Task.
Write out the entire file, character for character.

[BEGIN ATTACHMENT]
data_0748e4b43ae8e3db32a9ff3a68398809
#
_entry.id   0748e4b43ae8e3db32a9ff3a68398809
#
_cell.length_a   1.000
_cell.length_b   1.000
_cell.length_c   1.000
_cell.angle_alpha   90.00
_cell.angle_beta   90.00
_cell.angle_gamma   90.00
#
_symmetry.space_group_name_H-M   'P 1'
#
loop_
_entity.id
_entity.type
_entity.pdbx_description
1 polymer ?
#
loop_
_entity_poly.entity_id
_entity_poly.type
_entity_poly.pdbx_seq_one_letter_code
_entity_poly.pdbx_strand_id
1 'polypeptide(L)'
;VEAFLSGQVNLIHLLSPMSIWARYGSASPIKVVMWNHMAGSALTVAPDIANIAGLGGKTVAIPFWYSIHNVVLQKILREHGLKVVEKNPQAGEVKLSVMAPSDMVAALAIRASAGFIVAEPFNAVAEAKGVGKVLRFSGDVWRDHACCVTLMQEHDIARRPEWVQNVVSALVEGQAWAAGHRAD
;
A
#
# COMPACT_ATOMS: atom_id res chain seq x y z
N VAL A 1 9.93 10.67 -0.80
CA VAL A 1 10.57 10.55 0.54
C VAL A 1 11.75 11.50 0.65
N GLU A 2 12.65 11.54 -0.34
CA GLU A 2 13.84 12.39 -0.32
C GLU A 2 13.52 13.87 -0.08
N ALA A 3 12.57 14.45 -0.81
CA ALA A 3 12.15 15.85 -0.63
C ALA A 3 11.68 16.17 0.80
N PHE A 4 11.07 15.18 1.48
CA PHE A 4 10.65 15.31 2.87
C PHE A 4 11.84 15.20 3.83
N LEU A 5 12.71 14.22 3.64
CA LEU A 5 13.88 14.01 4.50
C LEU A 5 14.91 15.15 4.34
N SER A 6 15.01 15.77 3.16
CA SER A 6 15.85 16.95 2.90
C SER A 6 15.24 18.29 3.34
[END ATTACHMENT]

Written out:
data_0748e4b43ae8e3db32a9ff3a68398809
#
_entry.id   0748e4b43ae8e3db32a9ff3a68398809
#
_cell.length_a   1.000
_cell.length_b   1.000
_cell.length_c   1.000
_cell.angle_alpha   90.00
_cell.angle_beta   90.00
_cell.angle_gamma   90.00
#
_symmetry.space_group_name_H-M   'P 1'
#
loop_
_entity.id
_entity.type
_entity.pdbx_description
1 polymer ?
#
loop_
_entity_poly.entity_id
_entity_poly.type
_entity_poly.pdbx_seq_one_letter_code
_entity_poly.pdbx_strand_id
1 'polypeptide(L)'
;VEAFLSGQVNLIHLLSPMSIWARYGSASPIKVVMWNHMAGSALTVAPDIANIAGLGGKTVAIPFWYSIHNVVLQKILREHGLKVVEKNPQAGEVKLSVMAPSDMVAALAIRASAGFIVAEPFNAVAEAKGVGKVLRFSGDVWRDHACCVTLMQEHDIARRPEWVQNVVSALVEGQAWAAGHRAD
;
A
#
# COMPACT_ATOMS: atom_id res chain seq x y z
N VAL A 1 9.93 10.67 -0.80
CA VAL A 1 10.57 10.55 0.54
C VAL A 1 11.75 11.50 0.65
N GLU A 2 12.65 11.54 -0.34
CA GLU A 2 13.84 12.39 -0.32
C GLU A 2 13.52 13.87 -0.08
N ALA A 3 12.57 14.45 -0.81
CA ALA A 3 12.15 15.85 -0.63
C ALA A 3 11.68 16.17 0.80
N PHE A 4 11.07 15.18 1.48
CA PHE A 4 10.65 15.31 2.87
C PHE A 4 11.84 15.20 3.83
N LEU A 5 12.71 14.22 3.64
CA LEU A 5 13.88 14.01 4.50
C LEU A 5 14.91 15.15 4.34
N SER A 6 15.01 15.77 3.16
CA SER A 6 15.85 16.95 2.90
C SER A 6 15.24 18.29 3.34